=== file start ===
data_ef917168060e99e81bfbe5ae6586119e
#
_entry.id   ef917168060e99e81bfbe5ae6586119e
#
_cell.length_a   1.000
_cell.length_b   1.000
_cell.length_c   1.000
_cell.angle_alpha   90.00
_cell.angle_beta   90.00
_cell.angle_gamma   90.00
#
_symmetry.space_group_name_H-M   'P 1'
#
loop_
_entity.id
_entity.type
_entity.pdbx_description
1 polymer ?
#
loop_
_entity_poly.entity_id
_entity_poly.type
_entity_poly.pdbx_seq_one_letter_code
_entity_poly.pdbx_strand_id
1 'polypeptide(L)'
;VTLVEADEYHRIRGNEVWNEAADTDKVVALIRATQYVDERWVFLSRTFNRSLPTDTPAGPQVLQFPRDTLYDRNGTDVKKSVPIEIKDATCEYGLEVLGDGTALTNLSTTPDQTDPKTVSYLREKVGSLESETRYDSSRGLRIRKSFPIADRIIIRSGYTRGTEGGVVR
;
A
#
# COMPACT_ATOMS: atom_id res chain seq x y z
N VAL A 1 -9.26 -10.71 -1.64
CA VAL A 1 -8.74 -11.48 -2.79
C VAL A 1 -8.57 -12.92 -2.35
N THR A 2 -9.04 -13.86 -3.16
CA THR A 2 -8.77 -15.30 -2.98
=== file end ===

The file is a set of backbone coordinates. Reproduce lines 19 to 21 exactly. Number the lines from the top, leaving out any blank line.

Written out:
#
loop_
_entity_poly.entity_id